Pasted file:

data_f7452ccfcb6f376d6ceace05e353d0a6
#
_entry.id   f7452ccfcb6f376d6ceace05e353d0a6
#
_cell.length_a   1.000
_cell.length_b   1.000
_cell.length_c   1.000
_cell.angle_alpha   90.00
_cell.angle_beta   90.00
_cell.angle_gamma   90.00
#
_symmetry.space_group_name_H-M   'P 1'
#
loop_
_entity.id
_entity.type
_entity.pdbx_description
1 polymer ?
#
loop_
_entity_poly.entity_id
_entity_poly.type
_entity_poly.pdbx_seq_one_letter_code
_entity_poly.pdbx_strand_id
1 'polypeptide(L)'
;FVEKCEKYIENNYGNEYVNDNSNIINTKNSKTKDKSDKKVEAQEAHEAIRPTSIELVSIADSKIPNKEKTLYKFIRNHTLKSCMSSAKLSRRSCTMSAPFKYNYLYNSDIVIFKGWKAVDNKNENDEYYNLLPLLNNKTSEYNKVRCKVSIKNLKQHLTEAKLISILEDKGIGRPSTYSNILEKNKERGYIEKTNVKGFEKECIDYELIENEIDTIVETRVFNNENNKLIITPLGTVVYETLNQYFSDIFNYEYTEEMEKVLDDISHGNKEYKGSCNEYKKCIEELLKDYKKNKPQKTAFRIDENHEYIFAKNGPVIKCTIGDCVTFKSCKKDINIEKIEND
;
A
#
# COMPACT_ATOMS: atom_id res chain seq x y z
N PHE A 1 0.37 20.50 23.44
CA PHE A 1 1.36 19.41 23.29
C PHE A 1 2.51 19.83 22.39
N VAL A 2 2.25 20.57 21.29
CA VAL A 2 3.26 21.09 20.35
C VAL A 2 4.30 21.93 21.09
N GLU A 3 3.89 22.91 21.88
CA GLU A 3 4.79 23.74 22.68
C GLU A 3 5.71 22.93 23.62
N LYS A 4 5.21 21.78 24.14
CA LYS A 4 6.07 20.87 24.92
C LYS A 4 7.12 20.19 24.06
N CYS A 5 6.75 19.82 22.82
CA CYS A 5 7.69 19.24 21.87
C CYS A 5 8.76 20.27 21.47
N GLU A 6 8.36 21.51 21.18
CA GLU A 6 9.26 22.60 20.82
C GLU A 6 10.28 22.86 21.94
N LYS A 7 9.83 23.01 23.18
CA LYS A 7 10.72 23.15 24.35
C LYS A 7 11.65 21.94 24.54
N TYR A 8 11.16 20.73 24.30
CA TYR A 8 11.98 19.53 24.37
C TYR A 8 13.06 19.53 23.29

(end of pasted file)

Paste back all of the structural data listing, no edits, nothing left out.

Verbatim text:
data_f7452ccfcb6f376d6ceace05e353d0a6
#
_entry.id   f7452ccfcb6f376d6ceace05e353d0a6
#
_cell.length_a   1.000
_cell.length_b   1.000
_cell.length_c   1.000
_cell.angle_alpha   90.00
_cell.angle_beta   90.00
_cell.angle_gamma   90.00
#
_symmetry.space_group_name_H-M   'P 1'
#
loop_
_entity.id
_entity.type
_entity.pdbx_description
1 polymer ?
#
loop_
_entity_poly.entity_id
_entity_poly.type
_entity_poly.pdbx_seq_one_letter_code
_entity_poly.pdbx_strand_id
1 'polypeptide(L)'
;FVEKCEKYIENNYGNEYVNDNSNIINTKNSKTKDKSDKKVEAQEAHEAIRPTSIELVSIADSKIPNKEKTLYKFIRNHTLKSCMSSAKLSRRSCTMSAPFKYNYLYNSDIVIFKGWKAVDNKNENDEYYNLLPLLNNKTSEYNKVRCKVSIKNLKQHLTEAKLISILEDKGIGRPSTYSNILEKNKERGYIEKTNVKGFEKECIDYELIENEIDTIVETRVFNNENNKLIITPLGTVVYETLNQYFSDIFNYEYTEEMEKVLDDISHGNKEYKGSCNEYKKCIEELLKDYKKNKPQKTAFRIDENHEYIFAKNGPVIKCTIGDCVTFKSCKKDINIEKIEND
;
A
#
# COMPACT_ATOMS: atom_id res chain seq x y z
N PHE A 1 0.37 20.50 23.44
CA PHE A 1 1.36 19.41 23.29
C PHE A 1 2.51 19.83 22.39
N VAL A 2 2.25 20.57 21.29
CA VAL A 2 3.26 21.09 20.35
C VAL A 2 4.30 21.93 21.09
N GLU A 3 3.89 22.91 21.88
CA GLU A 3 4.79 23.74 22.68
C GLU A 3 5.71 22.93 23.62
N LYS A 4 5.21 21.78 24.14
CA LYS A 4 6.07 20.87 24.92
C LYS A 4 7.12 20.19 24.06
N CYS A 5 6.75 19.82 22.82
CA CYS A 5 7.69 19.24 21.87
C CYS A 5 8.76 20.27 21.47
N GLU A 6 8.36 21.51 21.18
CA GLU A 6 9.26 22.60 20.82
C GLU A 6 10.28 22.86 21.94
N LYS A 7 9.83 23.01 23.18
CA LYS A 7 10.72 23.15 24.35
C LYS A 7 11.65 21.94 24.54
N TYR A 8 11.16 20.73 24.30
CA TYR A 8 11.98 19.53 24.37
C TYR A 8 13.06 19.53 23.29